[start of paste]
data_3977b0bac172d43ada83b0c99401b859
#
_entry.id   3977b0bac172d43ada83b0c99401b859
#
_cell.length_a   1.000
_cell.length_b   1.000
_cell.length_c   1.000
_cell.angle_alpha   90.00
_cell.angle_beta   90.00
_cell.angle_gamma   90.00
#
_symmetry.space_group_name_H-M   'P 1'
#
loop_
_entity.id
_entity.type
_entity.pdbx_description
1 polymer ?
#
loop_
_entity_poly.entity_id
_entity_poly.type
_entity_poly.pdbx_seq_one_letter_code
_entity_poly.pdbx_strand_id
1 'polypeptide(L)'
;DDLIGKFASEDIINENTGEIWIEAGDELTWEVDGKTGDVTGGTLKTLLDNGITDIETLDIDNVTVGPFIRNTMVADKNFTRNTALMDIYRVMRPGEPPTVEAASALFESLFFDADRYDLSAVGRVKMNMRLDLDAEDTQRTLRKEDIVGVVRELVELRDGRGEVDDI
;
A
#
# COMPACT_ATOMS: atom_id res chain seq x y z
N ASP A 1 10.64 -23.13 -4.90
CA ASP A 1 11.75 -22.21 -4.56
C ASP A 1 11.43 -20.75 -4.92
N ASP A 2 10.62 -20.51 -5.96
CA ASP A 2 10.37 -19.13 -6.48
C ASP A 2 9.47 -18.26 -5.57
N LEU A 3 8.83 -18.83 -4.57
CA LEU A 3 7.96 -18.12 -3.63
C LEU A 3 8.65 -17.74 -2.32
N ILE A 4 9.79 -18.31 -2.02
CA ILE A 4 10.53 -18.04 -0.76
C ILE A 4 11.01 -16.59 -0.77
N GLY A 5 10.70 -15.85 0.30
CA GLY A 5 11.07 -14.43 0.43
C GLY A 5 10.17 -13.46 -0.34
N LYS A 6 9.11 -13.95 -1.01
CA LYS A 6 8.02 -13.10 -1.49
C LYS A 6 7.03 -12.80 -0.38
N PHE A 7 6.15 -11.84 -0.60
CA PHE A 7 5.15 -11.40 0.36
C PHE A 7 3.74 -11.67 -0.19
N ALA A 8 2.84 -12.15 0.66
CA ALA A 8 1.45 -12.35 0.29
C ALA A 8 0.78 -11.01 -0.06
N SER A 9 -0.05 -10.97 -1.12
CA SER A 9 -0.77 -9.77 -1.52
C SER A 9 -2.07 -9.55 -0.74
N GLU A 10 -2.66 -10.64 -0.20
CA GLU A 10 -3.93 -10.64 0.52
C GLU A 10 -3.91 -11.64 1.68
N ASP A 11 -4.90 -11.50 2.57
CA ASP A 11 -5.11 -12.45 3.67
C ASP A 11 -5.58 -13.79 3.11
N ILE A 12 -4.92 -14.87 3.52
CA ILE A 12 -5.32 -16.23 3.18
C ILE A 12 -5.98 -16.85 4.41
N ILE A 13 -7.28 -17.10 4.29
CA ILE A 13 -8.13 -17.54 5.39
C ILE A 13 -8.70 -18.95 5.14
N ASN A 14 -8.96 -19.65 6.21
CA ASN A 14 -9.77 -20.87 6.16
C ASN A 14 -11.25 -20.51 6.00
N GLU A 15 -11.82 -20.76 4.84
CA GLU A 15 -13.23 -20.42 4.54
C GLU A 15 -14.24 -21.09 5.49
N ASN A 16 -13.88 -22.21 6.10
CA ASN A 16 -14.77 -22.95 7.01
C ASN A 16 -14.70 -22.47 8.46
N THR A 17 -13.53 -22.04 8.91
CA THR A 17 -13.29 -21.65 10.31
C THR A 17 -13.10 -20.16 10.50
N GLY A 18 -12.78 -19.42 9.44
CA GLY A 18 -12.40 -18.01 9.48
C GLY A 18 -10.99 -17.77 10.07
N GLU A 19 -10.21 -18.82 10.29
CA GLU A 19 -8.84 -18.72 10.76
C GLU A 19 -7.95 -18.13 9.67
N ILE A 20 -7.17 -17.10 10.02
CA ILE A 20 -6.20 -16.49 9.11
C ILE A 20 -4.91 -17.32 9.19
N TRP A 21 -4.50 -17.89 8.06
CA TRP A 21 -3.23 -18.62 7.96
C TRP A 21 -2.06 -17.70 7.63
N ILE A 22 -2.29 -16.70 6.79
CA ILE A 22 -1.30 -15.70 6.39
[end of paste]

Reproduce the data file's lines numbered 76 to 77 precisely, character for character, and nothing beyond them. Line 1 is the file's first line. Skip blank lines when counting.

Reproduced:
N ASN A 16 -13.88 -22.21 6.10
CA ASN A 16 -14.77 -22.95 7.01